This is a Spoiler Free book review for the first book in the “Hollow Crown” series, “Incendiary*”, by Zoraida Córdova.
A dark Young Adult Fantasy rebellion story with hispanic/latin influences that explores the heavier experiences of humanity, betrayal, court politics, and deception while subverting common YA tropes.
Death, Torture, Gore, Violence, Child Abduction, Genocide, Prejudice, PTSD-like symptoms, Betrayal, Death of Children, Battles/War, Bullying, Suicidal Thoughts, Mourning, Depression, Alcoholism, Vomit, Child Abuse, Medical Content, Colonisation, Confinement…
“I am Renata Convida.
I have lived a hundred stolen lives.
Now I live my own.
Renata Convida was only a child when she was kidnapped by the King’s Justice and brought to the luxurious palace of Andalucia. As a Robari, the rarest and most feared of the magical Moria, Renata’s ability to steal memories from royal enemies enabled the King’s Wrath, a siege that resulted in the deaths of thousands of her own people.
Now Renata is one of the Whispers, rebel spies working against the crown and helping the remaining Moria escape the kingdom bent on their destruction. The Whispers may have rescued Renata from the palace years ago, but she cannot escape their mistrust and hatred–or the overpowering memories of the hundreds of souls she turned “hollow” during her time in the palace.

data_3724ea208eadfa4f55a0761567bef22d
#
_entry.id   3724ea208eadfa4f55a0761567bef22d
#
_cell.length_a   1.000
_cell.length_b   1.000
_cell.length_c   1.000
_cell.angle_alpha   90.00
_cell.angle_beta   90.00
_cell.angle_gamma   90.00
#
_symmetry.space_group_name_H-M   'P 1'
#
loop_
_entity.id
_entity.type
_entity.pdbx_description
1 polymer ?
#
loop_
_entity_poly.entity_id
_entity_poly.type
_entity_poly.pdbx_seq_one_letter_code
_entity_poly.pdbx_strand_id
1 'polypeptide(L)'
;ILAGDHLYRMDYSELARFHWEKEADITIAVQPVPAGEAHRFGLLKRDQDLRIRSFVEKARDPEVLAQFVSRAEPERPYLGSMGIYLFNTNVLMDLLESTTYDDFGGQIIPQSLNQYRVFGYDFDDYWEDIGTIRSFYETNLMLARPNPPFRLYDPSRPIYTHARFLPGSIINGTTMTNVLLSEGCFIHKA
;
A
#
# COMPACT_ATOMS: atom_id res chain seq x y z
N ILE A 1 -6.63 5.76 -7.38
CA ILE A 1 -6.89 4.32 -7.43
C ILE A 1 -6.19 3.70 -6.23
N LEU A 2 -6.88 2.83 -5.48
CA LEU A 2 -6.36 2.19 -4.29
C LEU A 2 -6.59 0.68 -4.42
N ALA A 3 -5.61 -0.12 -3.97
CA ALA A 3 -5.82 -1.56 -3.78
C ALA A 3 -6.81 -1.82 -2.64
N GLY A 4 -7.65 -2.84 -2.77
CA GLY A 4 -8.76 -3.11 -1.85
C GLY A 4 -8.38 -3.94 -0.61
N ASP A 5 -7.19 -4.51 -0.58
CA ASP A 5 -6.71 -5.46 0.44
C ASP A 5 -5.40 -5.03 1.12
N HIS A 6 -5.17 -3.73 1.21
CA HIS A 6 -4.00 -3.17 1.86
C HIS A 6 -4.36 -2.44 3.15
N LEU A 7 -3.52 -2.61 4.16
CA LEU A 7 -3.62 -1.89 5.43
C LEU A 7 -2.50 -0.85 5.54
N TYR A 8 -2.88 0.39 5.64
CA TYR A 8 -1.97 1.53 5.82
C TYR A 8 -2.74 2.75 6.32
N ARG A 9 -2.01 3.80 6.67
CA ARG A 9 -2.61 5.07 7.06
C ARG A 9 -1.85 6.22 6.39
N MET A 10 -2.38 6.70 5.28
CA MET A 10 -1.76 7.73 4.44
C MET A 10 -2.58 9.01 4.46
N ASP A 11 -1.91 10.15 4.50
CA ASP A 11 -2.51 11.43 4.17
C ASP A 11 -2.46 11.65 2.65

When Dez, the commander of her unit, is taken captive by the notorious Sangrado Prince, Renata will do anything to save the boy whose love makes her place among the Whispers bearable. But a disastrous rescue attempt means Renata must return to the palace under cover and complete Dez’s top secret mission. Can Renata convince her former captors that she remains loyal, even as she burns for vengeance against the brutal, enigmatic prince? Her life and the fate of the Moria depend on it.
But returning to the palace stirs childhood memories long locked away. As Renata grows more deeply embedded in the politics of the royal court, she uncovers a secret in her past that could change the entire fate of the kingdom–and end the war that has cost her everything.” –Goodreads
My Rating: (8.29/10)
Córdova has created several beautifully flawed and realistically strong characters. It is easy to find a character to relate to somewhere in the story, and no character is without flaw. Córdova has shown the duality of human emotions and complexity of human individuals with a heavy hand in grief and pain but not without the presence of hope and love. She is also the master of deceit. You never know who to trust or even who is who, which does wonders for building reader intrigue.
My favorite characters are Castian and Leo, so far. I think Leo is funny and a needed light of joy in this otherwise very dark book. I love Castian, because there is so much depth to his character, and I can feel that we are on the cusp of experiencing that depth in the sequel.